“He thought that once the economy had been put right, everything would automatically be put right. His real error is materialism: man, in fact, is not merely the product of economic conditions.”
(Pope Benedict XVI, Turning Point for Europe, 1994)
With his customary restraint, this is how the then Cardinal Ratzinger evaluated Marx and his legacy, some years after the utopia which he had brought into being had collapsed around its own flaws. If Pope Benedict XV had been working the Vineyard at the time when the wild animals broke through its walls, then Pope Benedict XVI is there at a time when the breaches are being repaired, and the reasons for their appearances examined. It is rather easier for the current Pontiff to examine coolly Marx and his heirs than it would have been for the previous Benedict or his successors.
They were faced with a reality that was stark: Marx’s heirs saw the Catholic Church – and all religion for that matter – as intrinsically opposed to their ideal society. Applying Marx’s analytics, they determined that the Church was parasitical on society, contributed nothing in terms of either economics or welfare, and taught an ‘ideology’ which clouded the eyes of the working classes from the vicious realities of capitalist exploitation. As Marx wrote: “Religion is the sigh of the oppressed creature, the heart of a heartless world and the soul of soulless conditions. It is the opium of the people.”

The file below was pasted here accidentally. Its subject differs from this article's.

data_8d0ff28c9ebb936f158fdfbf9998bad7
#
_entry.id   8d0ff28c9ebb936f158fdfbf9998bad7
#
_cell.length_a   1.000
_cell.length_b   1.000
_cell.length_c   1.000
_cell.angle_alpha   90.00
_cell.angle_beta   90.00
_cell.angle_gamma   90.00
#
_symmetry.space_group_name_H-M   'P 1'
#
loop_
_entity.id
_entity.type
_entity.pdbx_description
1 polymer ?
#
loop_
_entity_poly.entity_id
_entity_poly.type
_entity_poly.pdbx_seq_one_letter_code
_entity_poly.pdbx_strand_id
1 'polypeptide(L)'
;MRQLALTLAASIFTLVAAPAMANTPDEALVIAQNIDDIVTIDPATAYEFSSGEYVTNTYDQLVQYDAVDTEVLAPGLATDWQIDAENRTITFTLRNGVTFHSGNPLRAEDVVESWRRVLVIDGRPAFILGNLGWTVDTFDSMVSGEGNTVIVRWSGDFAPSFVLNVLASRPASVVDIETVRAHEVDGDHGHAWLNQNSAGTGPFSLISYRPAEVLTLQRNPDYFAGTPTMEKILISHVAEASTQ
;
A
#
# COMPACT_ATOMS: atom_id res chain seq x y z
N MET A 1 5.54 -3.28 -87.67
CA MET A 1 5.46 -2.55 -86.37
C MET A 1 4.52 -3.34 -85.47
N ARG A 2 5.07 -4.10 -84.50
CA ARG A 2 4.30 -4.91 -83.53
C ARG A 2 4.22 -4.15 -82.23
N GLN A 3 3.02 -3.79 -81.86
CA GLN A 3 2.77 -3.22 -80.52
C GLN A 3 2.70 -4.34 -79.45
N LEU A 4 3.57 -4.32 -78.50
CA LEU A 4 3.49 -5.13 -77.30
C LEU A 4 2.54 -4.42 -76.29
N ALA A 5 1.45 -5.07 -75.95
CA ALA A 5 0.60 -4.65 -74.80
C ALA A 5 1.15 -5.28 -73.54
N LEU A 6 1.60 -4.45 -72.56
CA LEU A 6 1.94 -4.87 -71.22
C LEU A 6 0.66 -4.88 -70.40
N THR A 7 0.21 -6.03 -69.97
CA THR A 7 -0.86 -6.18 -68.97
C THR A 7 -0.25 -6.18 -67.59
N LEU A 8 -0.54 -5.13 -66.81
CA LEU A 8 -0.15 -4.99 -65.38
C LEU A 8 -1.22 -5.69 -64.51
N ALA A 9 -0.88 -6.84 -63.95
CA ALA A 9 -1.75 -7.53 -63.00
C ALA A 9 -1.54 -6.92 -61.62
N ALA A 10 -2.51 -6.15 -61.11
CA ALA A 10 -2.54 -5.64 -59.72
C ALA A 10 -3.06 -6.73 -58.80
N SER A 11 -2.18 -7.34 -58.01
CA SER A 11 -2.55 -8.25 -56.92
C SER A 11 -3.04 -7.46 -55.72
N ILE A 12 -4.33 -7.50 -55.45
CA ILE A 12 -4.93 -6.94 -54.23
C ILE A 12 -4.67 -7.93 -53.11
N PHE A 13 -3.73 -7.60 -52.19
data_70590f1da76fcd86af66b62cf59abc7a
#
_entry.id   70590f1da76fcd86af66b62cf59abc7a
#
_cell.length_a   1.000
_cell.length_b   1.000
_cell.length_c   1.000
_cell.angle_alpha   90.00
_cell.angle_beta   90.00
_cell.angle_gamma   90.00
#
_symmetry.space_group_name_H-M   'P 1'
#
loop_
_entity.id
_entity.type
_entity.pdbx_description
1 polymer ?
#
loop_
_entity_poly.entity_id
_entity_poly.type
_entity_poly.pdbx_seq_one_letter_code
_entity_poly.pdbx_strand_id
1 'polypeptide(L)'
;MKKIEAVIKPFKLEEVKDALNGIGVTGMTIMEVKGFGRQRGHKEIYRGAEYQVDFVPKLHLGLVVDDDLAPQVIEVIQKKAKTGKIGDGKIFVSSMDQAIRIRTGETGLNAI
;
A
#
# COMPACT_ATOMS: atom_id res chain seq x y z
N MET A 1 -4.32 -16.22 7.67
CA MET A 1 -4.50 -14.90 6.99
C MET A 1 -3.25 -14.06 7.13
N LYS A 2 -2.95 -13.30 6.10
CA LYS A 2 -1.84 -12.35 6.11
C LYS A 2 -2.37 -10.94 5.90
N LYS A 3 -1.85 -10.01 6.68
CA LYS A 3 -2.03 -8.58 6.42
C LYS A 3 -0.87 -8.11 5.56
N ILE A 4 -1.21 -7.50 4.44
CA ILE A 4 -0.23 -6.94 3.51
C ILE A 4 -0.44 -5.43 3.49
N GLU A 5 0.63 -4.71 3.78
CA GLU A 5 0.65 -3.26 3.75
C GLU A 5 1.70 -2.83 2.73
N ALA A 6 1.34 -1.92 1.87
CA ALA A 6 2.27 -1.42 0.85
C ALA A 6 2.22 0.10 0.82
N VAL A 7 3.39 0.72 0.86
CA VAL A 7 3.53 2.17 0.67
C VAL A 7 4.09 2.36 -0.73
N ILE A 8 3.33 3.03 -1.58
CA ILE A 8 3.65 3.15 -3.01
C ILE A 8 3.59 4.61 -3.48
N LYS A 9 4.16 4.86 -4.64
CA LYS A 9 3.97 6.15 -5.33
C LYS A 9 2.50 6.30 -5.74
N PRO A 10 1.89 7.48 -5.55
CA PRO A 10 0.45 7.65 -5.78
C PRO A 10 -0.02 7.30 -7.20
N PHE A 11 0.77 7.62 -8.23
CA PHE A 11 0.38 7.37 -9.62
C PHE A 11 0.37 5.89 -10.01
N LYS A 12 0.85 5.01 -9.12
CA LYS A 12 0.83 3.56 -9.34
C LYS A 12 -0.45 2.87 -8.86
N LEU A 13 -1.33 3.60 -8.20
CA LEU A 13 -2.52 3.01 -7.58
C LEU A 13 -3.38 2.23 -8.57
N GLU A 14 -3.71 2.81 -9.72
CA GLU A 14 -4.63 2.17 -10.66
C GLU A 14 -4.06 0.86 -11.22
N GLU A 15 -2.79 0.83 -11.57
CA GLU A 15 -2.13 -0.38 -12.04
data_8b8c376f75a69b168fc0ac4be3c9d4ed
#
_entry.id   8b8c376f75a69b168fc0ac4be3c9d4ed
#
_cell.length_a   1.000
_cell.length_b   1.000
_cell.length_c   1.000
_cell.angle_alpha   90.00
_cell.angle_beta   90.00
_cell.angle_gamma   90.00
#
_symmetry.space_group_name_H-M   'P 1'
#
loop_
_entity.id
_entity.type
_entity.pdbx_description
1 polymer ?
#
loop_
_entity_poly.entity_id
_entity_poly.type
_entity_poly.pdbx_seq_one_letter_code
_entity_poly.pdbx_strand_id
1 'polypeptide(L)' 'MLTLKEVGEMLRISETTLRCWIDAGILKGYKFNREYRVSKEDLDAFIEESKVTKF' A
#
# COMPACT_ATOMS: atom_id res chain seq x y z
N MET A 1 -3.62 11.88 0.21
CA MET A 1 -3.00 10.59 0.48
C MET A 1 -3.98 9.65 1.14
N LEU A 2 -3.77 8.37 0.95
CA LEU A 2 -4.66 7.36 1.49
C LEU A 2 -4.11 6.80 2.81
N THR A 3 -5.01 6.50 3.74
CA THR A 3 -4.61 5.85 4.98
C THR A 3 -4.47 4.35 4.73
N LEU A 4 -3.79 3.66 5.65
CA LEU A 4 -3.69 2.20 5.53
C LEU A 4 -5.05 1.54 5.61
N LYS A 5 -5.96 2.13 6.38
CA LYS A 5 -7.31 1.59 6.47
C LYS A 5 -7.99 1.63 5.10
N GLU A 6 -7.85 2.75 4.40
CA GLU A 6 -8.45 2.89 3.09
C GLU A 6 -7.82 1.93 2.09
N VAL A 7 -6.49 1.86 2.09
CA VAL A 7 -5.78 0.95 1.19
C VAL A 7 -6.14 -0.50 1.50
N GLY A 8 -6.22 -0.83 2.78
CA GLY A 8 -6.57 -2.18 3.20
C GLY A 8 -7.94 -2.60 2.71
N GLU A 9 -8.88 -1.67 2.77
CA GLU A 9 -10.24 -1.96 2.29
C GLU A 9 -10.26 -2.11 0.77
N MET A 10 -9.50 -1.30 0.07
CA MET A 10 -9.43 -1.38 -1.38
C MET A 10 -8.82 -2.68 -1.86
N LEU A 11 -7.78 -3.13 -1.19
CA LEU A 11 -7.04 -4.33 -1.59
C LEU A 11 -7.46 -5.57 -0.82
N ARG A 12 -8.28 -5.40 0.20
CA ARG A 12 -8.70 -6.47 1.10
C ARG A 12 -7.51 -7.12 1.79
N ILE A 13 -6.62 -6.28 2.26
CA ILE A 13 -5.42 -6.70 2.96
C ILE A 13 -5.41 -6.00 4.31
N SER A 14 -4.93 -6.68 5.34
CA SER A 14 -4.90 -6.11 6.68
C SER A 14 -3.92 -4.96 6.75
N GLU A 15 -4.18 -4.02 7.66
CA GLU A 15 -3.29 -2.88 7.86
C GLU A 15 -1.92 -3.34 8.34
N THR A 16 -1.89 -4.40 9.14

It is a strange analysis, for it almost appears to provide a reason for the continued existence of Faith and a validation for that existence. Of course, Marx based his judgment on the basis of materialism: there is no need for Faith in a worldview that has regard only for the physical existence of mankind. With this statement, the starting shot was fired for a conflict that lasted for a century and a half. Supremely confident of victory in that conflict, Marxists dismissed the Church as antiquated, medieval, an institution that would, inevitably, die once the Marxist utopia had been achieved.
They were, as we now know, badly mistaken. It brings to mind the quip and counter-quip of Stalin and Pius XII. Asked by an adviser how the Pope would react to a certain policy, Stalin replied “how many divisions does the Pope have?” Upon hearing of the dictator’s death, Pius XII is supposed to have remarked “now he will find out how many divisions we have”. The conflict was, from the start, marked by inequality. On the surface, the Marxists appeared to have the upper hand. They controlled governments, armies and whole peoples. The Church, on the other hand, had emerged from the Great War weakened and divided. Catholic had fought Catholic as the demands of nationalism had overruled any sense of belonging to the Body of Christ.